Chief Toronto Critic
The controversy of political correctness versus freedom of speech, in a university classroom setting which must encourage progressive thought, left me with so many unanswered questions at the conclusion of Norman Yeung’s ‘Theory’ now on stage at Toronto’s Tarragon Theatre. Along with the intersectionality of these two elements, the story is also graphic at times in language, themes and visual presentation of projected images. Did I feel cheated because I had unanswered questions? Slightly, as I really wish there was a talk back with the performers in order to gain further insight into the text.
That doesn’t mean I didn’t enjoy ‘Theory’. On the contrary, this terrific production under the intuitive direction of Esther Jun kept me riveted from my front row perch. Periodically I had to stop writing notes out of concern that I would miss something. For me, ‘Theory’ is one of several plays that will probably merit a second look sometime again soon for its richness of subtext upon subtext in the script.
Joe Pagnan’s split level set design allowed for maximum effective use of space. As we enter the Extraspace auditorium, we see what appears to be a university classroom setting with four chairs stage right and the instructor’s desk stage left with a door. Tables which have been turned on their sides are found in front of the chairs. What was magical for me to watch was the creation of Isabelle and Lee’s apartment as the actors fluidly and seamlessly moved chairs and pieces around the stage. The back wall became effectively used as part of the apartment setting which revealed a refrigerator, books, and various apartment knick knacks. The scenes in Isabelle’s office were a simple pushing of the table back about a foot. Clever use of space.
Sascha Cole is marvellously razor sharp as Isabelle, the young tenure-track professor who initially tests the limits of free speech by encouraging her students to an unmoderated discussion group on film theory. The articulate students in the class (Bilal Baig, Asha James, Kyle Orzech and Anthony Perpuse) are gritty, gutsy and highly vulnerable in their responses to some of the controversial films they are to watch in class. Ms. James, for example, forcefully and bluntly makes it clear she is uncomfortable with the thematic racial implications in some of the films. Some of the comments made during the class and on-line postings did make me feel uncomfortable and ill at ease, but that is the point in the encouragement of progressive thought.
Two lines from the text immediately caught my attention: “Everyone has a right to speak, but not everything should be spoken” and “How can we talk to each other if we’re not allowed to say anything?” Regarding the first statement, Isabelle’s same sex partner, Lee (an intensely acute performance by Audrey Dwyer) warns not to push too hard when seeking the golden ticket of attaining tenure. The heightened tension in chemistry between Ms. Cole and Ms. Dwyer breaks as we begin to see cracks develop in their interracial relationship as the message board from Isabelle’s class turns nasty and abusive.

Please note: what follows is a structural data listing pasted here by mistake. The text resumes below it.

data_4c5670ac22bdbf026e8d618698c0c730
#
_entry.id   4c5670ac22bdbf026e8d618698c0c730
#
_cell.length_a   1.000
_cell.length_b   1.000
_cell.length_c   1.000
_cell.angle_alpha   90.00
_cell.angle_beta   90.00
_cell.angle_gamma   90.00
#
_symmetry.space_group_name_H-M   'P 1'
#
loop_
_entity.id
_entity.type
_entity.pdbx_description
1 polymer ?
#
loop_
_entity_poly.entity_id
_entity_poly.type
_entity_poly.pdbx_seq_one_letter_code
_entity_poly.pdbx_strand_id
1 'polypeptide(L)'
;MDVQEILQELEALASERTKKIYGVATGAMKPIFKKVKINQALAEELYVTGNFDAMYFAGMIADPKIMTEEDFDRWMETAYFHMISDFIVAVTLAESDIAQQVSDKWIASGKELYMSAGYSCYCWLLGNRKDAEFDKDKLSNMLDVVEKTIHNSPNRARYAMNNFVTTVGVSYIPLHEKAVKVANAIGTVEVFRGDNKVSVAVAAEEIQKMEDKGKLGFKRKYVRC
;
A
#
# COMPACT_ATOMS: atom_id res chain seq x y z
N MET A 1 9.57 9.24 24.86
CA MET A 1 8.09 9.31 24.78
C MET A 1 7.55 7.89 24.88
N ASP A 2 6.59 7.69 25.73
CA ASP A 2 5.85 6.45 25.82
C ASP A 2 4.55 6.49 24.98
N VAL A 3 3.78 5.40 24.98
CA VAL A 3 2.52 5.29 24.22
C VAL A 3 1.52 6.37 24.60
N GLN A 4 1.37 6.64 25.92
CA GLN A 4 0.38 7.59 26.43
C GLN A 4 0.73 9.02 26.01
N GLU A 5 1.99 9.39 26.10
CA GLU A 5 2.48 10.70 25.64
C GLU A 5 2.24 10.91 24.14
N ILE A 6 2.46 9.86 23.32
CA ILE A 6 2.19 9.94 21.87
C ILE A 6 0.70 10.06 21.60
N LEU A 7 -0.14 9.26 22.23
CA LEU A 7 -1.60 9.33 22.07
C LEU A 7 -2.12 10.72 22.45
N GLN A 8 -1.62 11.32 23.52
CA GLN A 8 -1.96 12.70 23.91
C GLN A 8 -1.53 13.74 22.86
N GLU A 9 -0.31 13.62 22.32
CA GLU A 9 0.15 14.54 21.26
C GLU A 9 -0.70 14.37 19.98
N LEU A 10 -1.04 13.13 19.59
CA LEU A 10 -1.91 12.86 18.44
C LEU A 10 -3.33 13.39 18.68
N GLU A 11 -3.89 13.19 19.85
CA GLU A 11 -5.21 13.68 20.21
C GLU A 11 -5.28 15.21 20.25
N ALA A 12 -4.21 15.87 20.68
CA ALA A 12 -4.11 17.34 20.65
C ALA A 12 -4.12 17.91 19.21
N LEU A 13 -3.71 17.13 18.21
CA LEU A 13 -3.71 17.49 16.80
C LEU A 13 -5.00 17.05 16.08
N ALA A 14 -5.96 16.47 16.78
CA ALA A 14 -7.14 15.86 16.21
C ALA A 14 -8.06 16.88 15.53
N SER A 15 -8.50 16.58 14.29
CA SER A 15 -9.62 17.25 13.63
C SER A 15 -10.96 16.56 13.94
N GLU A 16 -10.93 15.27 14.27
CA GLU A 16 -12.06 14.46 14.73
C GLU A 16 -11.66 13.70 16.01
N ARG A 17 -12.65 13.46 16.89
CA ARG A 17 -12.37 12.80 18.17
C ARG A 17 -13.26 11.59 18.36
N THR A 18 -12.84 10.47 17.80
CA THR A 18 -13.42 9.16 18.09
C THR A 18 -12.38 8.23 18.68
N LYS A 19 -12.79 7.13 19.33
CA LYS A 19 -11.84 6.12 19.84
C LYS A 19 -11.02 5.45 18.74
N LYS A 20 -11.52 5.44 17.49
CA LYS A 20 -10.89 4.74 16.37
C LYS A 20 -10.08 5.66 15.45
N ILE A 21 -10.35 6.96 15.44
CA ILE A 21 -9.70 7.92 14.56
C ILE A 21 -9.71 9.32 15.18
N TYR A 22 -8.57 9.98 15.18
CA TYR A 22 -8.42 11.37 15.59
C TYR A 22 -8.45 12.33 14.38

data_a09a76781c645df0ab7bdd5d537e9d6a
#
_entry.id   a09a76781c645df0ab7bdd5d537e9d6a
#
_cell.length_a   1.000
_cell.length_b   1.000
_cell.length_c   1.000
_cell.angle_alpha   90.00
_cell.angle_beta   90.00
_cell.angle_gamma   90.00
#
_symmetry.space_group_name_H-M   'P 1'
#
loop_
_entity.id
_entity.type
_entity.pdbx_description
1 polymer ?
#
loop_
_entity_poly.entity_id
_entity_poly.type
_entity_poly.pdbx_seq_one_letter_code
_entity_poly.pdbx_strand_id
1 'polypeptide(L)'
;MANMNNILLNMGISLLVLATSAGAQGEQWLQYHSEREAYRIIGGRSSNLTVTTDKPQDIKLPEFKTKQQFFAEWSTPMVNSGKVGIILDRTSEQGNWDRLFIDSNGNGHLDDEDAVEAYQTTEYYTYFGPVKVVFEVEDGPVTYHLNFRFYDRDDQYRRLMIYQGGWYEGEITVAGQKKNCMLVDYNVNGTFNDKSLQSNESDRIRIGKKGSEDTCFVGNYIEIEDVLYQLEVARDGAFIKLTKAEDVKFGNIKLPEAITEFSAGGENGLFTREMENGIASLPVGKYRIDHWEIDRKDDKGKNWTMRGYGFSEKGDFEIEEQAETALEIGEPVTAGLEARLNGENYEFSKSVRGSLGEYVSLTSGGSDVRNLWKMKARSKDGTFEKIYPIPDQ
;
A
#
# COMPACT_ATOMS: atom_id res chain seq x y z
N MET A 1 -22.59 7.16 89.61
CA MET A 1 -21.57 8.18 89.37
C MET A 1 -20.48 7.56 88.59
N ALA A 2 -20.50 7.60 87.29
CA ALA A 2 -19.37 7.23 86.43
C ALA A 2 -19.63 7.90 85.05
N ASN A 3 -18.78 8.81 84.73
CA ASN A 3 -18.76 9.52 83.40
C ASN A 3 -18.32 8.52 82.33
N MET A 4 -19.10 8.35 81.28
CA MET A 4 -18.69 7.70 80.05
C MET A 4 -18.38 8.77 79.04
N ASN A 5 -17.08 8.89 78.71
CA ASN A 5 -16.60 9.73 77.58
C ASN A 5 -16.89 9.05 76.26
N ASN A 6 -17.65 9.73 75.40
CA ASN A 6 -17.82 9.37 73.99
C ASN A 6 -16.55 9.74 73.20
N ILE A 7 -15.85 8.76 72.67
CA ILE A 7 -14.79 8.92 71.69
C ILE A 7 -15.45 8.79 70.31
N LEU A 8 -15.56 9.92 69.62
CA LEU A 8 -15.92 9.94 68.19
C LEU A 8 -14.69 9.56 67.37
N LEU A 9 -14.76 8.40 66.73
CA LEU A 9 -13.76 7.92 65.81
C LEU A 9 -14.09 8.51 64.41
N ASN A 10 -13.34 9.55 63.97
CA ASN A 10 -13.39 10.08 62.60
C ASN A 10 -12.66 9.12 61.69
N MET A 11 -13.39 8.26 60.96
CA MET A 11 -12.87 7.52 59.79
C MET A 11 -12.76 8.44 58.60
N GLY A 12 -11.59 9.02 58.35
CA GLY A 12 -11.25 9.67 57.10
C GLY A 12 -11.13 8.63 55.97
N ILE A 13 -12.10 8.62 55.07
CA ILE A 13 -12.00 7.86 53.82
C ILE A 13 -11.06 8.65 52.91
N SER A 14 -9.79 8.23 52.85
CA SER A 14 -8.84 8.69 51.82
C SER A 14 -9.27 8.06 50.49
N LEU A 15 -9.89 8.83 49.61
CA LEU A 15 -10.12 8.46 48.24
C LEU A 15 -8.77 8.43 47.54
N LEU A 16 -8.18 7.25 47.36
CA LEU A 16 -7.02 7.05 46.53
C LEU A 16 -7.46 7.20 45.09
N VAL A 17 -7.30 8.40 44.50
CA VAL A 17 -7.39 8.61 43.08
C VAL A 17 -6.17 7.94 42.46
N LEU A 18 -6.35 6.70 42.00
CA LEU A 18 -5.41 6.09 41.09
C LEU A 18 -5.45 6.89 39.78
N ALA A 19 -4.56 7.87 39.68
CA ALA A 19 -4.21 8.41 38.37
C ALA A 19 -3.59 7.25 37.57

Regarding the second statement, Isabelle asks her university department head Owen (Fabrizio Filippo) for assistance in the matter of the unnamed student who appears to want to derail her at all cost. Mr. Filippo delivers a strongly admirable performance as he wants to help Isabelle secure her tenure and become a well-respected member of the film department; however, there is a plot twist in the conversation between Isabelle and Owen which I do not want to spoil for future audiences. Suffice it to say Mr. Filippo convincingly made me shake my head in disbelief, embarrassment and amazement in wondering if this kind of behaviour does go on behind closed doors of a university setting.
Final Comments: ‘Theory’ is a personal reminder of how important it is that we continue to educate the mind and soul, and sometimes there is going to be a cost for all of us in this process. Yes, there must be teachers who will be the ‘sage on the stage’ and the ‘guide on the side’. It is inspiration that will mould both teacher and student. But is there a fine line between being inspirational and being a renegade regarding education? For me, Isabelle is both inspirational and a renegade for as someone says near the end of the play, “Not everything has equal value. Some things are just dangerous.”
‘Theory’ by Norman Yeung continus to November 25 at Toronto’s Tarragon Theatre Extraspace, 30 Bridgman Avenue, Toronto. For tickets call the Box Office at (416) 531-1827 or visit www.tarragontheatre.com for further information.
Photo of left to right: Bilal Baig, Anthony Perpuse, Asha James, Kyle Orzech and Sascha Cole by Cylla von Tiedemann.
Esther Director: Director; Michelle Bohn: Costume Designer; Cameron Davis: Projection Designer; Jennifer Dzialoszynski: Fight Director; John Gzowski: Sound Designer; Robin Munro: Stage Manager; Joe Pagnan: Set and Lighting Designer; Jeff Pybus: Assistant Lighting Designer; Stephanie Williams: Director.